However, I think the Liberals were resting too much on personality, the power structures in central Canada, and the policies of the past that had been great. We forgot about the fact that, for people here-and-now, to them it’s just Canada. It’s not Liberal Canada, it’s just Canada. They’re looking for a party that’s really offering value that they can recognize and appreciate in their lives today, and going forward. The Liberal Party has to re-find those — what it’s going to offer so it is the party that is addressing the public policy challenges of the future.

I think I’ve got some very good qualifications to pull people together, work together with people in the grassroots, but also outside expertise, to be frank. I think we need that in the kind of fundamental re-engineering and revitalization of our party. I’m keen to lead that.

DB: One of the things that makes the Liberals quite unique is that the [B.C.] provincial party is separate … from the federal party. That was initiated in [’87]. Do you find that your experience in the Cabinet for the BC Liberals could be a liability, in terms of the parties being quite different federally and provincially?

JM: No, I don’t think being in Cabinet for four years, and the kind of experience in decision-making and testing that happens, could ever be seen to be a liability. I mean, whatever people may think of the BC Liberal government in the years from 2001 to 2005, when I was a Cabinet minister, I think people do recognize that we won 77 out of 79 seats for a reason. That reason was that B.C. was in economic trouble. The [BC] Liberal Party said we would eliminate the deficits and bring the economy back — that’s what the public of British Columbia wanted. It wasn’t easy to do. It’s easy to say, but it’s really hard to do — but we did that.

Secondly, I went into government with [Premier Gordon] Campbell at the time because I’m committed to good public policy on the environment. He respected that; he made me his environment minister, and I had the opportunity to do quite a few things that I’m very proud of, including helping set a foundation for British Columbia’s approach on climate change, and including being part of a Cabinet committee on Aboriginal relations that helped develop a new relationship with First Nations. I worked to find ways to include First Nations in my portfolio, and empower the communities in my portfolio. There were some very progressive things done during that term, too! At the end of it, the Sierra Club of Canada awarded me an Eco-Olympic medal to respect my work as a Cabinet minister during those difficult four years.

DB: Two Olympics metaphors: very good! So obviously you’re probably not willing to wade into the provincial debate, but one of the things really in the news is the so-called ‘Ethnic-gate.‘ Do you have any thoughts on how this went down, or how that bodes for your ability to rally the country, which is obviously very diverse? A lot of people are very outraged at the use of public funds to woo ethnic communities with apologies.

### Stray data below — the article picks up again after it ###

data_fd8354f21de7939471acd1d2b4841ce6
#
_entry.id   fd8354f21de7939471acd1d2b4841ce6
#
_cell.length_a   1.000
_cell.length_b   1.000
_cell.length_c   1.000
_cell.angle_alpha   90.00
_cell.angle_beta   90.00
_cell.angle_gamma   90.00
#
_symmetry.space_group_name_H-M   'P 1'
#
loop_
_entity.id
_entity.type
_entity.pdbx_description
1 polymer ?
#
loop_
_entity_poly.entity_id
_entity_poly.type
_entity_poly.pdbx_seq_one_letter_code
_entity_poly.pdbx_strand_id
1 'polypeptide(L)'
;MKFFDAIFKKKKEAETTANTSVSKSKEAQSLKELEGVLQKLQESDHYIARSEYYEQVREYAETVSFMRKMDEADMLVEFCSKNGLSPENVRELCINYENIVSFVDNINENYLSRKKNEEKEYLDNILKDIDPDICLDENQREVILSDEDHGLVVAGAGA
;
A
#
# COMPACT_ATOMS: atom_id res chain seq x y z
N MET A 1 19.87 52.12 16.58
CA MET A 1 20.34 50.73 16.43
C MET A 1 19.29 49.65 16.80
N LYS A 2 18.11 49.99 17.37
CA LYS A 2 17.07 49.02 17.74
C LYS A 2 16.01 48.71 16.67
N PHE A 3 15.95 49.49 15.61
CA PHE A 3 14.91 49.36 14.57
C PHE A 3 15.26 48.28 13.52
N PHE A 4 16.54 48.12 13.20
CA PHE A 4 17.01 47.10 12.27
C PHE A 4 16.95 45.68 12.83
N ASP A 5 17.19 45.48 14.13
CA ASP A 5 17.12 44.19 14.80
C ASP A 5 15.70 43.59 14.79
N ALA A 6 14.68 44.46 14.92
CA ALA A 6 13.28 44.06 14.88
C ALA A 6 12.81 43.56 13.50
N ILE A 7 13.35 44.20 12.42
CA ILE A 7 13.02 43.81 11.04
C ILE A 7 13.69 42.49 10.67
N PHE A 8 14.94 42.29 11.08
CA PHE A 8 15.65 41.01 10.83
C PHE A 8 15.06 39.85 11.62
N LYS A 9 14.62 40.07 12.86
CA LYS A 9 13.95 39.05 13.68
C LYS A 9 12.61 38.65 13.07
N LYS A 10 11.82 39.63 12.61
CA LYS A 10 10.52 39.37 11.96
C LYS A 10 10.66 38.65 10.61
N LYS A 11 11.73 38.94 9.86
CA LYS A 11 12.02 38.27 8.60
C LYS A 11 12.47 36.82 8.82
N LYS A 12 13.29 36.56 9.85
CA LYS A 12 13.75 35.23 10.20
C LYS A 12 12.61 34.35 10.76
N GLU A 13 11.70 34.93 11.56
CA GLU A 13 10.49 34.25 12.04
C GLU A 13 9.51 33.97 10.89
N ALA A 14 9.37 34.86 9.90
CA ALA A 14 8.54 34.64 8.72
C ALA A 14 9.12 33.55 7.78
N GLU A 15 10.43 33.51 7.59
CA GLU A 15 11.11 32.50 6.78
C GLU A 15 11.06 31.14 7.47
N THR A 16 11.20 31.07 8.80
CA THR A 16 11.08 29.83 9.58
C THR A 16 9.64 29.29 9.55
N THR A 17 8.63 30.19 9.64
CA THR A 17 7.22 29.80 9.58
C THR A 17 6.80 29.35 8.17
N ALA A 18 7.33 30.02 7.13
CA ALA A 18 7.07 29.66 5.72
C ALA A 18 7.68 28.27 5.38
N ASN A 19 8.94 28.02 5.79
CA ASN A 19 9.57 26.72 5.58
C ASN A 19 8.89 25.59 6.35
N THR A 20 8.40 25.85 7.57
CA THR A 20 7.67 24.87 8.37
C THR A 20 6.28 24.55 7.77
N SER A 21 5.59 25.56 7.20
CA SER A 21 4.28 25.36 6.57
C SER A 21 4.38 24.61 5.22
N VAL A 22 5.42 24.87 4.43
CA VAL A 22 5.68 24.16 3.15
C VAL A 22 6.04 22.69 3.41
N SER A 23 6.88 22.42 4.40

JM: David, you’re right — I’m not going to wade into provincial politics. Of course, new Canadians are a very important part of British Columbia politics and national politics. Every party is wanting to reach out and make sure that new Canadian communities feel appreciated. It’s how that’s done that matters, and clearly a bad mistake was made in this case, and it was apologized for.

But you know what? A couple of years ago, [Citizenship and Immigration minister] Jason Kenney was actually organizing fundraisers while being the minister responsible for immigration, for multiculturalism, in the middle of making changes that took the decision-making out of impartial civil servants as to who and how many people can come in from which country — he was busy securing that power into his own hands as a politician — and running fundraisers with new Canadians out of his ministry office, on his ministry stationary. That was really beyond the pale — and did they ever apologize? No. They blamed a staff person. Was there ever accountability on that? Not one word of accountability by the Prime Minister or his minister.

DB: Last question: it’s going to be too late for people to join the party and support your campaign, but going on from here, what do you think the campaign’s going to look like in its last few months?

JM: All of the candidates will be reaching out to people who have signed up. A lot of people have signed up to support me, a lot of people signed up to support Justin [Trudeau] clearly, and others are supporting other candidates. We’ll all be communicating with everyone who has the power to vote to make sure that they know what we stand for.

I will, of course, be making a very strong pitch that, if you think it’s important to defeat Stephen Harper in 2015, I’m the only one that has a plan to avoid splitting the vote. Yes, every one of the candidates will pitch that they’re the best potential leaders going forward… but the difference between me and the others is I am the only one that is prepared to work together with progressive parties and avoid splitting the vote so that we can defeat Stephen Harper. I’m hoping that those who have signed up will resonate with that message.

It turns out that two-thirds of Canadians are interested in electoral reform to proportional representation of some kind — I know there’s a number of models — but we can never get to electoral reform unless we defeat Stephen Harper… I will cooperate to get there. Think about what’s happening with the damage being done to democracy — to trust in our public process and our representatives. It’s on a downhill slide, and think about what’s happening to our environmental safety net, and what’s happening to services to some of the most vulnerable in Canada. We need to stop that. We’ve got to defeat Stephen Harper, and I’m the candidate that’s got a way forward on that.